It was a bit rich to hear Fred Thompson complain last Sunday that Fox News wasn't treating him nicely. He has appeared several times on the network in favorable soft interviews. And Sean Hannity was so solicitous after one debate, I thought he was going to ask Thompson for a snuggle. But even if Thompson has no real reason to be peeved, his aides should keep it coming when Thompson joins his colleagues on the debate stage in Florida tonight. Irritation could be just the thing to revive a campaign that is floundering. Here's why:
He's got to do something: Thompson has been falling in the polls since he entered the race. Campaign aides like to summon the tortoise and hare parable, but in Thompson's case, the turtle is walking backward in South Carolina and Florida—the states that were supposed to be his strongest—in Iowa it's at best sleeping, and in New Hampshire it has died. A well-placed knock on Romney and Huckabee could begin to revive Thompson in Iowa, where conservatives might give him a second look. That would help him survive the pounding he's going to take in New Hampshire so that he can perhaps make it to competing in the early Southern states.
Anger shows he has a pulse: Thompson looks in command when he's angry, unlike on the stump, where he has received brutal reviews for his lackluster and listless campaign. With one or two moments of passion, Thompson can show that he's got the energy voters typically look for in candidates. The cliché about showing fire in the belly is overwrought but also true: Voters like to know that a candidate will fight to fulfill the promises he makes on the campaign trail.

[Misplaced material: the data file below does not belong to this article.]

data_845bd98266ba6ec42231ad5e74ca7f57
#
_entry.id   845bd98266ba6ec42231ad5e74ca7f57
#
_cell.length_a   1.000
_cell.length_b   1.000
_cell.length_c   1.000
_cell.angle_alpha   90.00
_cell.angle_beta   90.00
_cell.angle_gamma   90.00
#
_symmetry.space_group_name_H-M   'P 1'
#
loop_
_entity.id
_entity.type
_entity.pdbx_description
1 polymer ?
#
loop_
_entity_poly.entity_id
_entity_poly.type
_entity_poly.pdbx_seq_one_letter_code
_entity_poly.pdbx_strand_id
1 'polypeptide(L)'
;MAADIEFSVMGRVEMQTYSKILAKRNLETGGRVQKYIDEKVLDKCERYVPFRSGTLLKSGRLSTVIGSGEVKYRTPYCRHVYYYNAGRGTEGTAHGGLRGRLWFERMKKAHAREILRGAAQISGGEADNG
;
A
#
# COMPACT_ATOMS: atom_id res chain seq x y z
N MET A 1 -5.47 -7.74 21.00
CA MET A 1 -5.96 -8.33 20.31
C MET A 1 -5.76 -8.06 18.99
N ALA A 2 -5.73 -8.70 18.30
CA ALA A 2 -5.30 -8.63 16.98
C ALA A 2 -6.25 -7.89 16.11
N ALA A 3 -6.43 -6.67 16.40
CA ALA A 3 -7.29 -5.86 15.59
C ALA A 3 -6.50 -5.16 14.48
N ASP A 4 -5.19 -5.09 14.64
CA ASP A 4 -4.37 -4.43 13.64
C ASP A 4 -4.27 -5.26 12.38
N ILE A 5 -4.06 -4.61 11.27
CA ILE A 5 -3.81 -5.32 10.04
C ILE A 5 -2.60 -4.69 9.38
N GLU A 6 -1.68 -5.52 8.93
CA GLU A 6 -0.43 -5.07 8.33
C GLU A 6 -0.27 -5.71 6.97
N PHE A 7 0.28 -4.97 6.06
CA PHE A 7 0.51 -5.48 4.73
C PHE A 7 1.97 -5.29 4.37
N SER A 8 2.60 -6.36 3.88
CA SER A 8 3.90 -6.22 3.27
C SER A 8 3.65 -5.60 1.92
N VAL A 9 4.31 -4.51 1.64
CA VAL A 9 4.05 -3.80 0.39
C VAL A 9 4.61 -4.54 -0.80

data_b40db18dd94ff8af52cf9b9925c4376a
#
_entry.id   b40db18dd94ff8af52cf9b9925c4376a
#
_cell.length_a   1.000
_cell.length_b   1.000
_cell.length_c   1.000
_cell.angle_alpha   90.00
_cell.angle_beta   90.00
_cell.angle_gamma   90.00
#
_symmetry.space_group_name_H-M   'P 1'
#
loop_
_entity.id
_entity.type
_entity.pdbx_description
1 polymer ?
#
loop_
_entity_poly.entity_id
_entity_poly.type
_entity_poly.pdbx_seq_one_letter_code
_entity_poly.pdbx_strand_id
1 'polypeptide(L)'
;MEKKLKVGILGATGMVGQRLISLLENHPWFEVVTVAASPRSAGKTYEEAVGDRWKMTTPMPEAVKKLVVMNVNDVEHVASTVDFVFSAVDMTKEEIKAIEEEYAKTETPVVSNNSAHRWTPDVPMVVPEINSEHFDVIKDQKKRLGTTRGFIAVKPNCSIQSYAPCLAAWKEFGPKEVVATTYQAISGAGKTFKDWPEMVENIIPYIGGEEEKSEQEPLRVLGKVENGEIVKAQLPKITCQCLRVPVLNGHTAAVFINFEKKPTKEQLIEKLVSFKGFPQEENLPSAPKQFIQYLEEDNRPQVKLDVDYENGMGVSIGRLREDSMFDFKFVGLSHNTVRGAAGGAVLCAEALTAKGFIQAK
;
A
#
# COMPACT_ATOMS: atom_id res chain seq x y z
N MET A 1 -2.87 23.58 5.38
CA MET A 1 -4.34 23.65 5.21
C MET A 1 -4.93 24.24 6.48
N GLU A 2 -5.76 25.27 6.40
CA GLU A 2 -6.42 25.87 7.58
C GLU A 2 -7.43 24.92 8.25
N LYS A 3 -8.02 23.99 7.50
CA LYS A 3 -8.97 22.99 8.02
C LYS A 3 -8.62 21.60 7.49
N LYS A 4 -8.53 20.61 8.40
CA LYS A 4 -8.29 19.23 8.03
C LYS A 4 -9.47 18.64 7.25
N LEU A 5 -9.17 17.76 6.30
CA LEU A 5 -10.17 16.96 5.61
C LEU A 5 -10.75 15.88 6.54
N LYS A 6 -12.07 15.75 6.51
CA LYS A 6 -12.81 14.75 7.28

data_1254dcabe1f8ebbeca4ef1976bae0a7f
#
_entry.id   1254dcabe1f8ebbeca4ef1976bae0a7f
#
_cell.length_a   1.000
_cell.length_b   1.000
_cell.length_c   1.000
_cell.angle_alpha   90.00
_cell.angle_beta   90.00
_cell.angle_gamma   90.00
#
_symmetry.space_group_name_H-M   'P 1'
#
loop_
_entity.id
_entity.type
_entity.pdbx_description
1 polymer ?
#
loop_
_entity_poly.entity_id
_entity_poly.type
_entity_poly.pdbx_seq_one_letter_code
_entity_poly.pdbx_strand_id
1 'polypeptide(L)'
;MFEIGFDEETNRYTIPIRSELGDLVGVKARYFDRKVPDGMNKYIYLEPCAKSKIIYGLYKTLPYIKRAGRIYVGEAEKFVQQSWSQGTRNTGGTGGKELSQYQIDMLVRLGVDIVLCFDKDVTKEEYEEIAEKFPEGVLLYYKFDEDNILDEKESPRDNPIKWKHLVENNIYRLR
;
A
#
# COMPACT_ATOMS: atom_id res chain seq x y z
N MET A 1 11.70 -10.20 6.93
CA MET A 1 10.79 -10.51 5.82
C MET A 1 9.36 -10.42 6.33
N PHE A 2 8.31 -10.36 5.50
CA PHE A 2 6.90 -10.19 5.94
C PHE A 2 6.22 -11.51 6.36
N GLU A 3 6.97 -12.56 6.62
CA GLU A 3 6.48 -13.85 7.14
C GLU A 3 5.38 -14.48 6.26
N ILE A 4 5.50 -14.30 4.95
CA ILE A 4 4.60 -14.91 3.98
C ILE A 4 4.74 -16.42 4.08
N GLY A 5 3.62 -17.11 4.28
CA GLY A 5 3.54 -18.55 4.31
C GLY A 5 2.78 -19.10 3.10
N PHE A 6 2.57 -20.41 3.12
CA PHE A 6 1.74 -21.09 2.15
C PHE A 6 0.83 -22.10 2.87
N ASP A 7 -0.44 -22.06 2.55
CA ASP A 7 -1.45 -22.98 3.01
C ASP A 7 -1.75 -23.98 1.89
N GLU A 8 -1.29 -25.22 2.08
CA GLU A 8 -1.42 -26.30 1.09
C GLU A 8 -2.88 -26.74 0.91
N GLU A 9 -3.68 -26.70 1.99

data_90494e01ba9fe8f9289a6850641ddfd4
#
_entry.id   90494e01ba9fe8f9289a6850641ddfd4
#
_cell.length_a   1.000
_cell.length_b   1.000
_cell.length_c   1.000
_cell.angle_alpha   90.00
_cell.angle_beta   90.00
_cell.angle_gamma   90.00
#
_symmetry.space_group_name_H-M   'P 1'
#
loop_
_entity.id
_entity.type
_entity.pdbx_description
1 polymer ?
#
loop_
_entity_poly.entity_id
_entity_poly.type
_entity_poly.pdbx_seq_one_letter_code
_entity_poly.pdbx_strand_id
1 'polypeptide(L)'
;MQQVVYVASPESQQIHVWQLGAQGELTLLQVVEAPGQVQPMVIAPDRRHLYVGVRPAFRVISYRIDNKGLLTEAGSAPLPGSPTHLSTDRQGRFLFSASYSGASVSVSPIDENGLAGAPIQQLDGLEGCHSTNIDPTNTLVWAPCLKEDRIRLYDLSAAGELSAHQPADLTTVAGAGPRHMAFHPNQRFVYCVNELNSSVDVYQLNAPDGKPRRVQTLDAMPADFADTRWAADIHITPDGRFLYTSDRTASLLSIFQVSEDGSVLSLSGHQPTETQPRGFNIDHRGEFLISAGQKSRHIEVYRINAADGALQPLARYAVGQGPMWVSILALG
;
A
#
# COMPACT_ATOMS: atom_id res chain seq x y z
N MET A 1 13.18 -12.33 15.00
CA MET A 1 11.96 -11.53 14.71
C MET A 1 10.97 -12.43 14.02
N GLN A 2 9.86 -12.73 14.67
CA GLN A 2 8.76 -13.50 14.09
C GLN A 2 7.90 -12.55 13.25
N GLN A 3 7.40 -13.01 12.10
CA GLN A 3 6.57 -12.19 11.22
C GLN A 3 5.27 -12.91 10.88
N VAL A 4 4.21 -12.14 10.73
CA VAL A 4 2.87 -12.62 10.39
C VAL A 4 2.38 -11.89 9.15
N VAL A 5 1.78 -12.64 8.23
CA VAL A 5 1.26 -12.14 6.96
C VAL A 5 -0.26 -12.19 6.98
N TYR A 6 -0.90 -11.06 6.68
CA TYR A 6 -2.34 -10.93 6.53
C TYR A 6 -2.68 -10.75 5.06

Aggression offers more bang for the buck: Thompson is not going to start breaking a sweat on the campaign trail. And while he's winning plaudits for detailed policy proposals and candid ideas about entitlement reform, winning by being the policy wonk requires lead time, and Thompson started his campaign too late for that. So, doing something showy is the best—or perhaps the only—way to generate a little buzz.
He has room to go negative: The heated GOP nominating contest is only going to get more so. Negative ads will start running soon. Still, McCain has to calibrate his attacks because he has a reputation as a hothead. Giuliani has the same problem. If Romney gets too tough, it'll clash with his squeaky-clean image, and he's already created more than enough dissonance by presenting multiple incarnations of himself. Thompson, on the other hand, has the folksy reputation that probably gives him more room to be confrontational.
There are downsides to getting aggressive. Thompson might look desperate, or he might turn off some moderate voters, but it will at least fix one thing that's bugging him. Fox producers, like their colleagues at the other cable channels, like confrontation. If Fred provides a little, it should at least improve his coverage.